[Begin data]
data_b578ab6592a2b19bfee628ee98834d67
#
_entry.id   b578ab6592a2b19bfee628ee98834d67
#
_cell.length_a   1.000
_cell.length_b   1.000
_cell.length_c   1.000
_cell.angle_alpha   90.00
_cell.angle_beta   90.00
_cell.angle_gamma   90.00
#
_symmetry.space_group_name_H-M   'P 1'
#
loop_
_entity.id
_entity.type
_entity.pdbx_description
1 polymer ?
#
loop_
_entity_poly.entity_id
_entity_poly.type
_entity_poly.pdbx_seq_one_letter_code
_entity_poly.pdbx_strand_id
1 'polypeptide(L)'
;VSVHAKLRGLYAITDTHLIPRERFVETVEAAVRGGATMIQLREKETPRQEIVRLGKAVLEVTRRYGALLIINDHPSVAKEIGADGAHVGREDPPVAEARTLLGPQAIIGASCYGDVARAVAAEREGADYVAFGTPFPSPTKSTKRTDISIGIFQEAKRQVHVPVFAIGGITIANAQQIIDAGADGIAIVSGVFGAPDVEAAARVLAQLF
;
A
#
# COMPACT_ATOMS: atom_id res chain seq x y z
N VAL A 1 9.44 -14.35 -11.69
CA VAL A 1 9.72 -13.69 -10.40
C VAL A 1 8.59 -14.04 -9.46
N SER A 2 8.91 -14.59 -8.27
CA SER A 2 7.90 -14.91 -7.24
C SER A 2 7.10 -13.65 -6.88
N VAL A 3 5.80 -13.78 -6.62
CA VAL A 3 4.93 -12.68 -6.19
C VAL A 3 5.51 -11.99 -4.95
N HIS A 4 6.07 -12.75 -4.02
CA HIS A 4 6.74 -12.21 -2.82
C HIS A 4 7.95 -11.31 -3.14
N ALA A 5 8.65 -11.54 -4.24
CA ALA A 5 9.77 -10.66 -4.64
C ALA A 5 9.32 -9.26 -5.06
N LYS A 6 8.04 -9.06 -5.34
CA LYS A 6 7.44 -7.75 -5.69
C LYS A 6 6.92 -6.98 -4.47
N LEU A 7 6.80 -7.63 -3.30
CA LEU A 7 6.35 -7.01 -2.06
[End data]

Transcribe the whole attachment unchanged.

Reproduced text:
data_b578ab6592a2b19bfee628ee98834d67
#
_entry.id   b578ab6592a2b19bfee628ee98834d67
#
_cell.length_a   1.000
_cell.length_b   1.000
_cell.length_c   1.000
_cell.angle_alpha   90.00
_cell.angle_beta   90.00
_cell.angle_gamma   90.00
#
_symmetry.space_group_name_H-M   'P 1'
#
loop_
_entity.id
_entity.type
_entity.pdbx_description
1 polymer ?
#
loop_
_entity_poly.entity_id
_entity_poly.type
_entity_poly.pdbx_seq_one_letter_code
_entity_poly.pdbx_strand_id
1 'polypeptide(L)'
;VSVHAKLRGLYAITDTHLIPRERFVETVEAAVRGGATMIQLREKETPRQEIVRLGKAVLEVTRRYGALLIINDHPSVAKEIGADGAHVGREDPPVAEARTLLGPQAIIGASCYGDVARAVAAEREGADYVAFGTPFPSPTKSTKRTDISIGIFQEAKRQVHVPVFAIGGITIANAQQIIDAGADGIAIVSGVFGAPDVEAAARVLAQLF
;
A
#
# COMPACT_ATOMS: atom_id res chain seq x y z
N VAL A 1 9.44 -14.35 -11.69
CA VAL A 1 9.72 -13.69 -10.40
C VAL A 1 8.59 -14.04 -9.46
N SER A 2 8.91 -14.59 -8.27
CA SER A 2 7.90 -14.91 -7.24
C SER A 2 7.10 -13.65 -6.88
N VAL A 3 5.80 -13.78 -6.62
CA VAL A 3 4.93 -12.68 -6.19
C VAL A 3 5.51 -11.99 -4.95
N HIS A 4 6.07 -12.75 -4.02
CA HIS A 4 6.74 -12.21 -2.82
C HIS A 4 7.95 -11.31 -3.14
N ALA A 5 8.65 -11.54 -4.24
CA ALA A 5 9.77 -10.66 -4.64
C ALA A 5 9.32 -9.26 -5.06
N LYS A 6 8.04 -9.06 -5.34
CA LYS A 6 7.44 -7.75 -5.69
C LYS A 6 6.92 -6.98 -4.47
N LEU A 7 6.80 -7.63 -3.30
CA LEU A 7 6.35 -7.01 -2.06